Fluoride in the dental practice

Fluoride is a naturally occurring element found in some foods such as fish, tea and legumes. It is widely used in dentistry, but many parents of children with Region of Murcia sometimes ask themselves: "What is it for, how do I use it, is it beneficial for my children's dental health?

Well, it is a compound that acts primarily on tooth enamel (the hardest tissue in the human body), which is made up of small crystals of hydroxyapatite. When the fluoride comes into contact with the tooth in formationThe latter is able to assimilate it and add it to its structure, forming fluorhydroxyapatite crystals, which are more resistant to acid attack by bacteria.

Thus, its regular application at high concentration in a dental practice makes the teeth of the youngest members of the household less susceptible to caries in the future, which is an advantage and which, after many years of studies, is important in reducing the risk of dental disease.

Developing teeth become stronger with regular application of topical fluoride.
Developing teeth become stronger with regular application of topical fluoride.

How is it used?

There are several ways of applying it, all of which have been proven effective by the international scientific community:

  • The first, systemic route, involves ingesting it and having it pass through the bloodstream to the tooth. This would be the case with fluoride incorporated into food and water.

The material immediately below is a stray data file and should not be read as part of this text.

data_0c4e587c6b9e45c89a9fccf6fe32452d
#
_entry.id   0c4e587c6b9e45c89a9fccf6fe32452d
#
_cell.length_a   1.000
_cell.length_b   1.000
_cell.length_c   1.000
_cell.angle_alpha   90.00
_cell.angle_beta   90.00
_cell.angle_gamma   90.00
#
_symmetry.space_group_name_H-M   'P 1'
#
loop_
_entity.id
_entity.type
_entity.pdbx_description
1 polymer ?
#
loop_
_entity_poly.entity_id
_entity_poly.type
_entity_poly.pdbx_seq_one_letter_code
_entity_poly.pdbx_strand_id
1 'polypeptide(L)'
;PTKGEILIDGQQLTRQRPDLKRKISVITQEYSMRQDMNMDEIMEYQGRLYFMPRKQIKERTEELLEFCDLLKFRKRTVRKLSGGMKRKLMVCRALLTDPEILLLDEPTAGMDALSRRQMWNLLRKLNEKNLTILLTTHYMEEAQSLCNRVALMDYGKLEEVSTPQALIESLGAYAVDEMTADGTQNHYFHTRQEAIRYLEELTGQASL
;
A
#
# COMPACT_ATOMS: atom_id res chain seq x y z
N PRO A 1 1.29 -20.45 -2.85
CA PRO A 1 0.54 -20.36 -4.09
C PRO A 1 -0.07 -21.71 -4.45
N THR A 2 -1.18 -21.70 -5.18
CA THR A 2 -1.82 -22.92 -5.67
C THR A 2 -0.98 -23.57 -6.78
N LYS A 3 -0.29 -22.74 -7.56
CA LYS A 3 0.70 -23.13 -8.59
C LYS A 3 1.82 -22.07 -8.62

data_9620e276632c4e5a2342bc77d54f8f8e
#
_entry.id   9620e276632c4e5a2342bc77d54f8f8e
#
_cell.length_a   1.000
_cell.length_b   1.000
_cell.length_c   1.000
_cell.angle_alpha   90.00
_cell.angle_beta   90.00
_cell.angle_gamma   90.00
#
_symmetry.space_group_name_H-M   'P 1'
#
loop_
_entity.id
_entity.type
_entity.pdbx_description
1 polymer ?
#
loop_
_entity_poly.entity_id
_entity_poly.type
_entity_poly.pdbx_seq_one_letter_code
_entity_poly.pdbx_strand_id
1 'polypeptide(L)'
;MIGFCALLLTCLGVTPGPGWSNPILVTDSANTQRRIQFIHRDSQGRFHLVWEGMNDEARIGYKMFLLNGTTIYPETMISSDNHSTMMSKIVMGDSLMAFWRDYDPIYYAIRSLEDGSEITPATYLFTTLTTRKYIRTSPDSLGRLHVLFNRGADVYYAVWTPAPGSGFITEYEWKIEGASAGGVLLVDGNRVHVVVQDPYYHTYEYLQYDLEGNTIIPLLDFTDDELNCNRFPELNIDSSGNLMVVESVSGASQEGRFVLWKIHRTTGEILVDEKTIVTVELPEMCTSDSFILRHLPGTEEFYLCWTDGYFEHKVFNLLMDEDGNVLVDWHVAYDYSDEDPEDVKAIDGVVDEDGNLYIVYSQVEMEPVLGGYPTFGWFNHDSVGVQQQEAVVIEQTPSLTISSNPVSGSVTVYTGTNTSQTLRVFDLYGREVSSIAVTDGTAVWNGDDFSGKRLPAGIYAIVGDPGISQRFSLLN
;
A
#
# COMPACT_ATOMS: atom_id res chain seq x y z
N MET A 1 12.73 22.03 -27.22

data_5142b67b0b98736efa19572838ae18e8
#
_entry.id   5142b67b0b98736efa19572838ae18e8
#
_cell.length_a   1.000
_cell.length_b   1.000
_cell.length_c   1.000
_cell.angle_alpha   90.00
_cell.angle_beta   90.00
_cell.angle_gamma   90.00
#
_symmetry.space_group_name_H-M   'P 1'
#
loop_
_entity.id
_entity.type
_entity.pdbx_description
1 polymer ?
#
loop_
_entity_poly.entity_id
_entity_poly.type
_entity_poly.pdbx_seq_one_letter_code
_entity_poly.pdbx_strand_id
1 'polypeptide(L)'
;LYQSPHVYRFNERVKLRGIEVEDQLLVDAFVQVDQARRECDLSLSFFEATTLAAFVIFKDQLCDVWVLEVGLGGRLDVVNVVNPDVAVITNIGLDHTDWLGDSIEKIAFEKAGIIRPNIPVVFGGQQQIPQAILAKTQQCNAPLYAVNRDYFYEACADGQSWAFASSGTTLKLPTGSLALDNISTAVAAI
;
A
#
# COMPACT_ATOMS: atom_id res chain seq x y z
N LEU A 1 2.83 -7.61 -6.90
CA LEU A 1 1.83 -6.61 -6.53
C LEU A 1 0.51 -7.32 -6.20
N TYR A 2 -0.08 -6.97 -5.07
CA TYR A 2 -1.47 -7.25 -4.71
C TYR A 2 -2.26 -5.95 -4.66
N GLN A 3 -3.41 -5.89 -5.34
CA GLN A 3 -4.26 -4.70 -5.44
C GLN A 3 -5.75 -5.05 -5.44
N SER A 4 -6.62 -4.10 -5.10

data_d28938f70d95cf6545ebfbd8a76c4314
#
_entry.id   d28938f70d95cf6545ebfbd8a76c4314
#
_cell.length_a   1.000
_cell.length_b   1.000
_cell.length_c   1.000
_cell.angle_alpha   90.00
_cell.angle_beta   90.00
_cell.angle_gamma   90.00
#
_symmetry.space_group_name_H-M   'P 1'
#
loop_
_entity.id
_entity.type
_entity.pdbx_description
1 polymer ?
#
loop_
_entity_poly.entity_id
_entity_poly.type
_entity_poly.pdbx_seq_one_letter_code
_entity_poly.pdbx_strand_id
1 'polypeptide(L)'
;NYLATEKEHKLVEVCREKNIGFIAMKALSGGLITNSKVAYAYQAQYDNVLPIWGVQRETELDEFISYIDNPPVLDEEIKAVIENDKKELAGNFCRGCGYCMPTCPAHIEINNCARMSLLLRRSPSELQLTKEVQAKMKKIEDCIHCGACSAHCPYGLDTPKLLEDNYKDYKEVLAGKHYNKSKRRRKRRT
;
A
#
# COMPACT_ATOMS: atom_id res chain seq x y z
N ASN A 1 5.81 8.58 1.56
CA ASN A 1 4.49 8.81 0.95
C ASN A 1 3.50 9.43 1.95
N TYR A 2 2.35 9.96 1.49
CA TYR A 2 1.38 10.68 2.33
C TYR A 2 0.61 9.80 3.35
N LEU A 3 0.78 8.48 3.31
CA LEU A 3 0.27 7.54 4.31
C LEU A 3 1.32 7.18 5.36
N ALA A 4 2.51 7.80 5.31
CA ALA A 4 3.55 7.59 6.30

• Similarly, a few years ago, fluoride tablets or drops were prescribed for children, a technique that has been progressively replaced by topical fluoride, the third form of fluoride administration.
  • Topical application is usually carried out by means of toothpastes and mouthwashes (which can be used at home) and gels or varnishes (which are applied to the teeth). dental clinic by the dentist or hygienist due to its higher concentration).
Fluoride gel application with a bucket
Fluoride gel application with a bucket

Who can benefit from its effects?

This preventive measure is mainly indicated in children, as fluoride is assimilated in the forming tooth. However, its use would also be indicated in adult patients when there is an initial caries lesion that can be remineralised (we must bear in mind that only those caries lesions that only affect the enamel are remineralised, and not those that have reached the dentine).

Thus, we can conclude that fluoride is an effective measure for the prevention of caries, when applied in the appropriate dosage. If in doubt about the appropriate dosage for an adult or a child, you should consult an paediatric dentistwho will advise you on the needs of each patient based on their risk of dental caries.

Clara Serna Muñoz

Degree in Dentistry

Master's Degree in Paediatric Dentistry

San Rafael Hospital in Madrid